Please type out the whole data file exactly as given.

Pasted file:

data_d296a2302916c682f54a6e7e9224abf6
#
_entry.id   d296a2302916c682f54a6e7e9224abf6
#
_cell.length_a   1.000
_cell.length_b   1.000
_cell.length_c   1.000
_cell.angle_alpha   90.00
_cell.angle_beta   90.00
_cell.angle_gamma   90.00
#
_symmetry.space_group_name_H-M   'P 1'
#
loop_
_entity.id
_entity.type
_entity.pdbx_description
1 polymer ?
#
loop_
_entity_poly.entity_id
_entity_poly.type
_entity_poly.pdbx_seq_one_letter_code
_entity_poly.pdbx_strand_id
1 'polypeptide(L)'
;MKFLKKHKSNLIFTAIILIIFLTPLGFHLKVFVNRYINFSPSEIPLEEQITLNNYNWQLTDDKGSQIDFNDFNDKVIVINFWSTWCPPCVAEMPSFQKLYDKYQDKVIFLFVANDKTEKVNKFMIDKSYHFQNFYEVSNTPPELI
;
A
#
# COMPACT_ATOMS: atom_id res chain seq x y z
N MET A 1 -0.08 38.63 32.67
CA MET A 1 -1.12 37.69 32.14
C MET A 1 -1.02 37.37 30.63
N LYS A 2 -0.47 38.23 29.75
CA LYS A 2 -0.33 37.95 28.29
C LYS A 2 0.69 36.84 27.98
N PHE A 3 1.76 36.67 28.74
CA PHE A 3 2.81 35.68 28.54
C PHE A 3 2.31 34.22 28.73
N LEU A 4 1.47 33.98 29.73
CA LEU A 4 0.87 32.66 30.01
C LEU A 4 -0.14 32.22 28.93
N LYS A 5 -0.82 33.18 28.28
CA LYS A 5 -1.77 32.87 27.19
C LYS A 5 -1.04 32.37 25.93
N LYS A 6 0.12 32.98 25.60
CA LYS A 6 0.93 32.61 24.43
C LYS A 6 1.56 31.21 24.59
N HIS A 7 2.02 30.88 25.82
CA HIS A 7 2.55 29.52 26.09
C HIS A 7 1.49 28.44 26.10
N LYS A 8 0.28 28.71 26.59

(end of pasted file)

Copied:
data_d296a2302916c682f54a6e7e9224abf6
#
_entry.id   d296a2302916c682f54a6e7e9224abf6
#
_cell.length_a   1.000
_cell.length_b   1.000
_cell.length_c   1.000
_cell.angle_alpha   90.00
_cell.angle_beta   90.00
_cell.angle_gamma   90.00
#
_symmetry.space_group_name_H-M   'P 1'
#
loop_
_entity.id
_entity.type
_entity.pdbx_description
1 polymer ?
#
loop_
_entity_poly.entity_id
_entity_poly.type
_entity_poly.pdbx_seq_one_letter_code
_entity_poly.pdbx_strand_id
1 'polypeptide(L)'
;MKFLKKHKSNLIFTAIILIIFLTPLGFHLKVFVNRYINFSPSEIPLEEQITLNNYNWQLTDDKGSQIDFNDFNDKVIVINFWSTWCPPCVAEMPSFQKLYDKYQDKVIFLFVANDKTEKVNKFMIDKSYHFQNFYEVSNTPPELI
;
A
#
# COMPACT_ATOMS: atom_id res chain seq x y z
N MET A 1 -0.08 38.63 32.67
CA MET A 1 -1.12 37.69 32.14
C MET A 1 -1.02 37.37 30.63
N LYS A 2 -0.47 38.23 29.75
CA LYS A 2 -0.33 37.95 28.29
C LYS A 2 0.69 36.84 27.98
N PHE A 3 1.76 36.67 28.74
CA PHE A 3 2.81 35.68 28.54
C PHE A 3 2.31 34.22 28.73
N LEU A 4 1.47 33.98 29.73
CA LEU A 4 0.87 32.66 30.01
C LEU A 4 -0.14 32.22 28.93
N LYS A 5 -0.82 33.18 28.28
CA LYS A 5 -1.77 32.87 27.19
C LYS A 5 -1.04 32.37 25.93
N LYS A 6 0.12 32.98 25.60
CA LYS A 6 0.93 32.61 24.43
C LYS A 6 1.56 31.21 24.59
N HIS A 7 2.02 30.88 25.82
CA HIS A 7 2.55 29.52 26.09
C HIS A 7 1.49 28.44 26.10
N LYS A 8 0.28 28.71 26.59